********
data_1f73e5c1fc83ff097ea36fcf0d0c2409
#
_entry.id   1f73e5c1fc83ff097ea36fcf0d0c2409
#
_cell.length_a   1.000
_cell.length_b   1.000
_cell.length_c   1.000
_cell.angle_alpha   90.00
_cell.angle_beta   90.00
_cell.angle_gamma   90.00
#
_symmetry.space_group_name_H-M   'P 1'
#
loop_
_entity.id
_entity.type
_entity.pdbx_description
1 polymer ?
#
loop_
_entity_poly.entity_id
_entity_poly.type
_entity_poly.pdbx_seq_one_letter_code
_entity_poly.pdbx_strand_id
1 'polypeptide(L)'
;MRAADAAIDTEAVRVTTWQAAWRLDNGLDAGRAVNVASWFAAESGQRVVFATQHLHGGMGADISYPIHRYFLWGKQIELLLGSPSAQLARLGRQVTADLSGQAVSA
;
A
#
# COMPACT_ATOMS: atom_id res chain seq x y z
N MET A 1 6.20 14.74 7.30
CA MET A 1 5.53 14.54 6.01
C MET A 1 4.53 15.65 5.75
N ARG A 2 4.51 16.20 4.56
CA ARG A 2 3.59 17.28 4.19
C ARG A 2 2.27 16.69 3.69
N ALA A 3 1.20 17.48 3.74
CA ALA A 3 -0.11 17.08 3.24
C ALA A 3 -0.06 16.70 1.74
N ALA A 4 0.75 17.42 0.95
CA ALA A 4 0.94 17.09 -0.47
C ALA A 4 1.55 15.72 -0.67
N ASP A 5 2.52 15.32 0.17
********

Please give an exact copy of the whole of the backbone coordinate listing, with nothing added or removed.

data_1f73e5c1fc83ff097ea36fcf0d0c2409
#
_entry.id   1f73e5c1fc83ff097ea36fcf0d0c2409
#
_cell.length_a   1.000
_cell.length_b   1.000
_cell.length_c   1.000
_cell.angle_alpha   90.00
_cell.angle_beta   90.00
_cell.angle_gamma   90.00
#
_symmetry.space_group_name_H-M   'P 1'
#
loop_
_entity.id
_entity.type
_entity.pdbx_description
1 polymer ?
#
loop_
_entity_poly.entity_id
_entity_poly.type
_entity_poly.pdbx_seq_one_letter_code
_entity_poly.pdbx_strand_id
1 'polypeptide(L)'
;MRAADAAIDTEAVRVTTWQAAWRLDNGLDAGRAVNVASWFAAESGQRVVFATQHLHGGMGADISYPIHRYFLWGKQIELLLGSPSAQLARLGRQVTADLSGQAVSA
;
A
#
# COMPACT_ATOMS: atom_id res chain seq x y z
N MET A 1 6.20 14.74 7.30
CA MET A 1 5.53 14.54 6.01
C MET A 1 4.53 15.65 5.75
N ARG A 2 4.51 16.20 4.56
CA ARG A 2 3.59 17.28 4.19
C ARG A 2 2.27 16.69 3.69
N ALA A 3 1.20 17.48 3.74
CA ALA A 3 -0.11 17.08 3.24
C ALA A 3 -0.06 16.70 1.74
N ALA A 4 0.75 17.42 0.95
CA ALA A 4 0.94 17.09 -0.47
C ALA A 4 1.55 15.72 -0.67
N ASP A 5 2.52 15.32 0.17